Court of Appeal declares the Data Retention and Investigatory Powers Act 2014 unlawful

Published on 11 April 2018

Is section 1 of the Data Retention and Investigatory Powers Act 2014 (DRIPA) inconsistent with EU law?

The background

Two British MPs commenced judicial review proceedings to challenge the validity of the powers under section 1 of DRIPA (now replaced by the Investigatory Powers Act (IPA) 2016, the so-called “snooper’s charter” which contains similar provisions).  This section allows the Home Secretary to require communication service providers to retain communication data for up to twelve months for various purposes, including national security and the detection and prevention of crime. 

The ECJ's finding

In 2016, in response to questions referred from the Court of Appeal, the European Court of Justice (ECJ) declared that EU law precludes national legislation which, for the purpose of fighting crime, provides for general and indiscriminate retention of traffic and location data (ie metadata).  Such legislation would be incompatible with the Privacy and Electronic Communications Directive (PECR) and the Charter of Fundamental Rights. 

It further noted that any legislation which gives a public authority the power to access retained data must be subject to some restrictions.  Such a power must be exercised according to criteria now known as the ‘Watson requirements’:

  • ·only for the purpose of fighting serious crime;
  • ·only with prior approval from a court or an independent authority; and
  • ensuring that the data remain within the EU.

With this clarification, the case was referred back to the Court of Appeal for a further hearing.

The Court of Appeal's decision

The Court granted a declaration stating that section 1 of DRIPA was inconsistent with EU law in that, for the purposes of prevention and detection of criminal offences, it permitted access to retained data where (i) the object of that access was not solely to fight serious crime; and (ii) access was not subject to review by a court or independent body.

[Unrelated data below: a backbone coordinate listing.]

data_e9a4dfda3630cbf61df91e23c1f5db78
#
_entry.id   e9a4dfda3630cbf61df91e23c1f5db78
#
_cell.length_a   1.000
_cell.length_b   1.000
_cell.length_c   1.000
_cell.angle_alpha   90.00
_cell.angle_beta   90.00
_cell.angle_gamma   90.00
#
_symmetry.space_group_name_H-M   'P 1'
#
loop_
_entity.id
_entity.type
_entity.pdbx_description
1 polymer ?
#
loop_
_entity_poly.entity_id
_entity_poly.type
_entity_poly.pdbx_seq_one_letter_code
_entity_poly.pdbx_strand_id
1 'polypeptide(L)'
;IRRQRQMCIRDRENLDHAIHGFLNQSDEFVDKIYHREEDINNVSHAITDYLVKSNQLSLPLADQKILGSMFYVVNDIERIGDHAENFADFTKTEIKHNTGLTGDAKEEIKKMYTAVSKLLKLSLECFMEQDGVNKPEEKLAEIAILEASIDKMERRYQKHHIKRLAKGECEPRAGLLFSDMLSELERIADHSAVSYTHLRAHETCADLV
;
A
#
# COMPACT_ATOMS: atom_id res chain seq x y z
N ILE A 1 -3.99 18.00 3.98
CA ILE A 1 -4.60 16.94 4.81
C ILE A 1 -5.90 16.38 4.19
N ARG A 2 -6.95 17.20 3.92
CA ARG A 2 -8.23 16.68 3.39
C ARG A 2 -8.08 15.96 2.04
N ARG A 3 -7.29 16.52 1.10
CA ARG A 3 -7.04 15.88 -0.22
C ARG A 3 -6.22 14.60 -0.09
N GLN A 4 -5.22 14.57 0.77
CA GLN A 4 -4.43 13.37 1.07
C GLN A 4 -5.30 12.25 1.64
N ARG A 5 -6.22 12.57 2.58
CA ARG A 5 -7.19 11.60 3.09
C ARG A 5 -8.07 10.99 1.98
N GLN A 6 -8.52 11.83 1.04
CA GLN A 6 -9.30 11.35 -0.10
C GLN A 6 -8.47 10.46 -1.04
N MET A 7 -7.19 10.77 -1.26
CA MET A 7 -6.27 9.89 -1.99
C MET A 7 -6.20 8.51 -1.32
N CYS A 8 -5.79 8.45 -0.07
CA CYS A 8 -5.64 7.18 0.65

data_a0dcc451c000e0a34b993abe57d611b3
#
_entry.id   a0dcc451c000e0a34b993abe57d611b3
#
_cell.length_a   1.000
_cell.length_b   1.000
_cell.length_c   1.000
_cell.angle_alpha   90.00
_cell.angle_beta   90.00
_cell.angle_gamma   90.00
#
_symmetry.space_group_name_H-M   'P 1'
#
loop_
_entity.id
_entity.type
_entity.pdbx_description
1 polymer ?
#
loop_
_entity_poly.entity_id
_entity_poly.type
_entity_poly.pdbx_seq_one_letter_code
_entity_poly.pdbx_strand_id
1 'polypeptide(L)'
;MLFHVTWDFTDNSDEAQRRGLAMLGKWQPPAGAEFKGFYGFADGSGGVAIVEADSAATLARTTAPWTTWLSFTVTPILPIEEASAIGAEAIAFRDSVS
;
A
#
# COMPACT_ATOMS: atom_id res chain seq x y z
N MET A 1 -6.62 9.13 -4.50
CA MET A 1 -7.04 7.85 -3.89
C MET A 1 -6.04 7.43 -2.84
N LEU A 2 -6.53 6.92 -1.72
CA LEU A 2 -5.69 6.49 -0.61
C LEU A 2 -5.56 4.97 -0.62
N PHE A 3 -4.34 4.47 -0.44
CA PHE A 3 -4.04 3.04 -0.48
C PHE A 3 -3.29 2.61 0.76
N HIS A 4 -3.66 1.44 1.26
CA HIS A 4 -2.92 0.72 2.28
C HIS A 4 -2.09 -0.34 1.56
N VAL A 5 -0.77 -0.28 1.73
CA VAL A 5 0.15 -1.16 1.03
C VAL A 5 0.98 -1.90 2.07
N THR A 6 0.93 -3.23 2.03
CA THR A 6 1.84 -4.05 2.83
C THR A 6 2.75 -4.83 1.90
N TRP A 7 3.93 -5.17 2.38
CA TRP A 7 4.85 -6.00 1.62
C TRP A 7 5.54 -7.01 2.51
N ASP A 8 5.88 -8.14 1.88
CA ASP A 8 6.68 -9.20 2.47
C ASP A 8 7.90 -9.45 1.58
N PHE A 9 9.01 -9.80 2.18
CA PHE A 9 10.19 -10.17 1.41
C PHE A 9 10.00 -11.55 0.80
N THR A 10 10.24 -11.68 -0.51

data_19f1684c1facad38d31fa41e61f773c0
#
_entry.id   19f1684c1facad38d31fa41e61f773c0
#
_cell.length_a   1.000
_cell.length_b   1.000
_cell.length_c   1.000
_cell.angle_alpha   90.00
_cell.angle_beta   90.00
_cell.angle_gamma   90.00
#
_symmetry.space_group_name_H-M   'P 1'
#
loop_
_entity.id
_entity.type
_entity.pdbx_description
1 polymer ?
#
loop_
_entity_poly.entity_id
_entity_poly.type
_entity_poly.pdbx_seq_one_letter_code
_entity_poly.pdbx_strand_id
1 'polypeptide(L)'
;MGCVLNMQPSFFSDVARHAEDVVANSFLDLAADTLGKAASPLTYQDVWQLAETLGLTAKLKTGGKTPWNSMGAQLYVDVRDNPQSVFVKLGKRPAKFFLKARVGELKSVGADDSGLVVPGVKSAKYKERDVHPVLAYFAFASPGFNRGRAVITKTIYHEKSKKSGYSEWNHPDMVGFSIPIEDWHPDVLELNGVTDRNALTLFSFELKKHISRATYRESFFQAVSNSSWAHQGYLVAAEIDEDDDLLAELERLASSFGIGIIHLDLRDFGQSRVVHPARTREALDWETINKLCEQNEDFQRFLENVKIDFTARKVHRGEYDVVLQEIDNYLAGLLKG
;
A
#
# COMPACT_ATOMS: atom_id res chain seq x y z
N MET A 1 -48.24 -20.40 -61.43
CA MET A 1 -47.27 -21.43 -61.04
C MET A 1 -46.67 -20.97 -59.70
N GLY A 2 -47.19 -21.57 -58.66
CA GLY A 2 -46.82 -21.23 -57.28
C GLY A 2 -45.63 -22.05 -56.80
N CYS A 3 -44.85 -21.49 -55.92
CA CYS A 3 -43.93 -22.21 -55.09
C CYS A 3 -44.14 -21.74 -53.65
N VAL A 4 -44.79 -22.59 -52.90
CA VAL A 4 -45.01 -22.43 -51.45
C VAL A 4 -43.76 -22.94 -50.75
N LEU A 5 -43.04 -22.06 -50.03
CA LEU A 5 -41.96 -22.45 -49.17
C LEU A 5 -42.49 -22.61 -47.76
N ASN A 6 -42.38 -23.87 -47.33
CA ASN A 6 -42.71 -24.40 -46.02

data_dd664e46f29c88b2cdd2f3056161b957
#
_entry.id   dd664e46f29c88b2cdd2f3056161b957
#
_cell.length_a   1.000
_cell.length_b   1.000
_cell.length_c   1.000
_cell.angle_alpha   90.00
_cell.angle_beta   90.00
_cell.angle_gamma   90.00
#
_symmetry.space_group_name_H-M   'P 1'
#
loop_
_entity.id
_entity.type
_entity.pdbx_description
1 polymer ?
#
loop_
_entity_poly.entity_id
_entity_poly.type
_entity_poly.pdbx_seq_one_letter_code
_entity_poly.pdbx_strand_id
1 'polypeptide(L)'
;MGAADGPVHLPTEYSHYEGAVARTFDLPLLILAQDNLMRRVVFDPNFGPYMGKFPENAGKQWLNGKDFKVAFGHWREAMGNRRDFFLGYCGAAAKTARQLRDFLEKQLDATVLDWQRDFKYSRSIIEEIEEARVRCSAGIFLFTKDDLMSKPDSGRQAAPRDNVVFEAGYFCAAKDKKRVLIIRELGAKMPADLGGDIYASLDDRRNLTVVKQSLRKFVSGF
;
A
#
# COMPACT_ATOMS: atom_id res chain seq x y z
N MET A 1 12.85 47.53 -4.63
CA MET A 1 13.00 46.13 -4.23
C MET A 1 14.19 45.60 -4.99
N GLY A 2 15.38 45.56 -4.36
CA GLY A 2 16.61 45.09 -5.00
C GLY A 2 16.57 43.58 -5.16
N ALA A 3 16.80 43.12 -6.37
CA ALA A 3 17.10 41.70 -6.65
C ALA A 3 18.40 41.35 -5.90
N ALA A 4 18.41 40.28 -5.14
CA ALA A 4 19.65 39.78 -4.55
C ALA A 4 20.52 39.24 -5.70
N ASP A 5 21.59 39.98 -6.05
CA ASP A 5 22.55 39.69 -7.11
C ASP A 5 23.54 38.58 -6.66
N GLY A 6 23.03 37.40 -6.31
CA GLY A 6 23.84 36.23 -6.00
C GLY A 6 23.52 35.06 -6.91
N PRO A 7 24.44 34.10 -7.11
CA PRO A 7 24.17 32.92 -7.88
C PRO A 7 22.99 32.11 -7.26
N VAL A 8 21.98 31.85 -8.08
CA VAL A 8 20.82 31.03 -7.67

Many other aspects of the ECJ's response (eg does it create an absolute bar on bulk communications data leaving the EU? Do the Watson requirements equally apply to retention for the purpose of national security?) were not discussed by the Court, which observed that these issues will likely be considered as a result of yet another ECJ referral – this time from the Investigatory Powers Tribunal (see Privacy International v IPT [2017] EWCA Civ 1868). 

Why is this important?

Yet again, a UK court has ruled that the government’s proposed mass surveillance regime is unlawful.  While the decision is somewhat academic (since it relates to law which has since been repealed), it will still have implications for the IPA 2016 and the government's proposed changes to it in its recent consultation. 

The several ongoing legal challenges concerning both the ECJ's judgment and the IPA 2016 (eg campaign group Liberty’s judicial review claim) are symptomatic of a bigger problem, and suggest more polemics to come – especially at a time of heightened sensitivity in all things data. 

Any practical tips?

Communication service providers will be particularly affected, as the judgment creates a difficult balance – retention notices issued under the IPA 2016 may require them to retain customer data for potential access by various public bodies; however, the ECJ has made clear in its ruling that blanket retention of such data is not acceptable. 

On a bigger scale, what does all of this mean for Brexit, and in particular data transfers once the UK sits outside the EU? How will the UK meet adequacy requirements with this type of legislation in play?  As if GDPR wasn't complicated enough, could the UK be facing similar difficulties to those which ultimately saw the death of the Safe Harbour in the US?

Stay connected and subscribe to our latest insights and views 

Subscribe Here